Public administration 107.9 106.4 100.8 1.5 1.4 7.1 7.0

* Totals may not add due to rounding
Source: Statistics Canada Labour Force Survey – Table 14-10-0355, formerly CANSIM 282-0088

In other goods-producing industries, employment in the construction industry fell sharply in January, dropping 11,200 from December (-4.5%). Despite this recent decline, the medium-term outlook for BC's construction industry is positive. BuildForce Canada expects an additional 14,000 workers will be needed to meet peak labour demands in 2021.Footnote 10 The need for construction workers will be greatest in the non-residential sector, where simultaneous major projects such as LNG Canada's liquefied natural gas export facility in Kitimat and BC Hydro's Site C project, along with several public infrastructure initiatives in the Lower Mainland (Pattullo Bridge replacement, Vancouver airport expansion, among others) will require 12,900 workers by 2021. Meanwhile, demand in the residential sector is projected to increase 10% or 1,700 workers by 2021, as the focus shifts from new home construction towards renovations.

In an attempt to attract new entrants to the BC workforce, both the provincial and federal governments are implementing new initiatives to target immigrants and inter-provincial migrants. For example, the Province is expanding its Skills Training for Employment programs to include survivors of violence and abuse, as well as older workers. A total of $6.4 million will directed towards these two targeted groups, which will provide support to 300 survivors and 400 older workers.Footnote 11 The programs will include skills training and supports to aid the two groups in addressing employment barriers. These actions should encourage their participation in the labour market and expand the pool of skilled workers in BC. For its part, the Government of Canada is funding select organizations to provide pre-arrival settlement services to immigrants in targeted industries such as constructionFootnote 12 or by country of origin.Footnote 13,Footnote 14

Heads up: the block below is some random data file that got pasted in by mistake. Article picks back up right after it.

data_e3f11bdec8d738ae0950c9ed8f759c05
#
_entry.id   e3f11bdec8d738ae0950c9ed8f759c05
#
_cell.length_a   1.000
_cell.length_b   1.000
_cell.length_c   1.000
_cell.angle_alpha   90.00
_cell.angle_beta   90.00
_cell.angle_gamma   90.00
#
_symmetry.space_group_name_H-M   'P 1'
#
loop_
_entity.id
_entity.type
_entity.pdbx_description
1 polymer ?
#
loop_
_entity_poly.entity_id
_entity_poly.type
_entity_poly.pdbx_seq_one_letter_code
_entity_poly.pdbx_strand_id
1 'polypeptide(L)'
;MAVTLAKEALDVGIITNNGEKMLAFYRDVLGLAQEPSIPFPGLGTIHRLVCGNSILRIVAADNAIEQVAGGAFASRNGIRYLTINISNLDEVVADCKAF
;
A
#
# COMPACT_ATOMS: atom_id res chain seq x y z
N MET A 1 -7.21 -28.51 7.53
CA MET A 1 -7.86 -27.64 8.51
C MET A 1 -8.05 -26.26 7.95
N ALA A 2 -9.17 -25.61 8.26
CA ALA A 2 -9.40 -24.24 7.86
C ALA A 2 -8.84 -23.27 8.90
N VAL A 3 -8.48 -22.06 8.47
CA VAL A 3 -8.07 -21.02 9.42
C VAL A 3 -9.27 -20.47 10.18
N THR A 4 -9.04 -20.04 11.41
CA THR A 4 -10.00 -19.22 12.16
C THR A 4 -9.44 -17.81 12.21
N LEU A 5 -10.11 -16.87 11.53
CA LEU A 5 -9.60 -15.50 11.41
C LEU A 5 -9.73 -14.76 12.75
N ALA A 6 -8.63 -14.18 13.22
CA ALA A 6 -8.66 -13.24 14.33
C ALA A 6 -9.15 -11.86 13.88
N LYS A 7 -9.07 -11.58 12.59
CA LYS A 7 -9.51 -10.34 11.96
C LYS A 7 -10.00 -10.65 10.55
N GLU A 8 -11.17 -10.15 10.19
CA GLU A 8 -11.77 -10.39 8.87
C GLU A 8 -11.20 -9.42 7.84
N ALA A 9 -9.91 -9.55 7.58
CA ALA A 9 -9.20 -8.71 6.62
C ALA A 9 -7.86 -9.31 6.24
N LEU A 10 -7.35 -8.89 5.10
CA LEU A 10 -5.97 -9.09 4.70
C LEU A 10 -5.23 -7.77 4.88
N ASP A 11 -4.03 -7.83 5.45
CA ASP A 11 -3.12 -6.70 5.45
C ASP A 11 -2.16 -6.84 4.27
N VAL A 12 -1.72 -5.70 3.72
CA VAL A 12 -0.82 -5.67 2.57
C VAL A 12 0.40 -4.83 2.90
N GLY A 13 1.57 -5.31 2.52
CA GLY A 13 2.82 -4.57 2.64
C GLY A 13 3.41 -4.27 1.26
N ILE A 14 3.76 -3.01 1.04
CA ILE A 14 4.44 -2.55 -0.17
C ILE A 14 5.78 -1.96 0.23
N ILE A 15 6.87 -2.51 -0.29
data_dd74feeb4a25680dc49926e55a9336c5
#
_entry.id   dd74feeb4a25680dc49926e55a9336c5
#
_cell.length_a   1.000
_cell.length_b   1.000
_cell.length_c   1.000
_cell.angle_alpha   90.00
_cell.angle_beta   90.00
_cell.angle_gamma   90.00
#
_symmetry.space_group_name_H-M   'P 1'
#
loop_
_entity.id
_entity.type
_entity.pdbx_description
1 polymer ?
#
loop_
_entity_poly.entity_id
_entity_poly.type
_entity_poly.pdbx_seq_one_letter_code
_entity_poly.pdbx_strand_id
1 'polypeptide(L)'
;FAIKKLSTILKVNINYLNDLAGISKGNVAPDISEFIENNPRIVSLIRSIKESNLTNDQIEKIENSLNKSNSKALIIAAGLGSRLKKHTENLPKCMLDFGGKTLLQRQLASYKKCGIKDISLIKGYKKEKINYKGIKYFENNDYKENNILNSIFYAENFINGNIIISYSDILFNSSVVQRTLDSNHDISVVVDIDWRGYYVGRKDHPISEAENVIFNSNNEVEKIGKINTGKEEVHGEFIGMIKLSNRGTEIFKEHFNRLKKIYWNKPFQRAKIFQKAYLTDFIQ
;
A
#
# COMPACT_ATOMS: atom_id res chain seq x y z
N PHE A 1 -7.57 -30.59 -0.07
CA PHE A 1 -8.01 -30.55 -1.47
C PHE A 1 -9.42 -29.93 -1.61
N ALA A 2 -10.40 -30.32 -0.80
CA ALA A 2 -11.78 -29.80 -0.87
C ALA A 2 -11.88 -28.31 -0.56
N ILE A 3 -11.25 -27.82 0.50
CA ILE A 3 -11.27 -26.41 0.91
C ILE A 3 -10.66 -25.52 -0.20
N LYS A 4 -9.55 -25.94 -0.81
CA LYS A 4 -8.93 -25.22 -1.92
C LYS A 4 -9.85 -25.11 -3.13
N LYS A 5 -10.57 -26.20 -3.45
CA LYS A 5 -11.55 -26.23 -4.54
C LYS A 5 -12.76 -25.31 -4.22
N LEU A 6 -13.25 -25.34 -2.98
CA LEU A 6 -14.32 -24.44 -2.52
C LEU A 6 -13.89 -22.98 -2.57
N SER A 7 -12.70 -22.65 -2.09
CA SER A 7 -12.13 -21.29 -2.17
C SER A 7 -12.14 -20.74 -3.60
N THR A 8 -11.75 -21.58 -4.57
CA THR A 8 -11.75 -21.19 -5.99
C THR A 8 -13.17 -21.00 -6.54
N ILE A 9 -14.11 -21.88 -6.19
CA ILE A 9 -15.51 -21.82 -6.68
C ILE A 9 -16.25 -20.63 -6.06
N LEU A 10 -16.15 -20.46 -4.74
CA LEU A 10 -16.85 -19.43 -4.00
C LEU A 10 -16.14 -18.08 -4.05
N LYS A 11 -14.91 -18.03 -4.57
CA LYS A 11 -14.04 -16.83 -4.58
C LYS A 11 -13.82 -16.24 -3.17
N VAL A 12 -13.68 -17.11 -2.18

Meanwhile, in the services-producing sector, employment advanced in the majority of industries on an annual basis. Challenges in the provincial real estate market, however, are dampening activity in the finance, insurance, real estate and leasing sector (-1,100). Indeed, residential property sales in BC have dropped for two consecutive years, falling from 112,211 in 2016 to 103,758 in 2017 to 78,345 in 2018.Footnote 15

Regional Analysis

Year-over-year employment increased in five of BC's economic regions. Only the Cariboo and North Coast and Nechako region saw declining employment. The Kootenay region led the province in employment growth on a percentage basis (12.9%), although the greatest number of jobs gained by a region on an annual basis was in the Lower Mainland-Southwest (+38,300).

British Columbia Monthly Labour Force Statistics, by Economic Region
3-Month Moving Averages
Seasonally Unadjusted Data
Employment Unemployment Rate
January 2019
('000)
January 2018
('000)
Yearly Variation
(%)
January 2019
(%)
January 2018
(%)
Yearly Variation
(% points)
British Columbia 2,522.3 2,467.4 2.2 4.6 4.8 -0.2
Economic Regions
Vancouver Island and Coast 384.7 383.3 0.4 3.8 5.3 -1.5
Lower Mainland - Southwest 1,644.2 1,605.9 2.4 4.7 4.0 0.7
Thompson - Okanagan 260.5 250.8 3.9 5.0 7.2 -2.2
Kootenay 75.9 67.2 12.9 3.1 7.4 -4.3
Cariboo 75.1 79.3 -5.3 5.9 7.3 -1.4
North Coast and Nechako 41.9 43.3 -3.2 4.1 5.7 -1.6
Northeast 39.9 37.7 5.8 5.5 3.8 1.7

* Totals may not add due to rounding
Source: Statistics Canada Labour Force Survey – Table 14-10-0293, formerly CANSIM 282-0122

Overall employment grew 2.4 percentage points in the Lower Mainland – Southwest (+54,900) over the past year. A portion of this growth is in the public administration sector. For example, the federal government is contributing $7.5 million to the Surrey Anti-Gang Family Empowerment Program. The program seeks to divert teenagers away from gang activity and membership.Footnote 16 Nearby, the City of Richmond is providing funding to hire an additional 107 RCMP officers, firefighters and support staff over the next five years.Footnote 17

Construction continues to be a consistent source of employment in the region as work is already underway or planned on a number of infrastructure projects in Lower Mainland. For example, Fibreco Export Inc. is expanding its North Vancouver wood biomass terminal facility by adding the infrastructure required to transfer specialty grains from railcars into bulk freighters. The company anticipates completing the expansion by August 2019.Footnote 18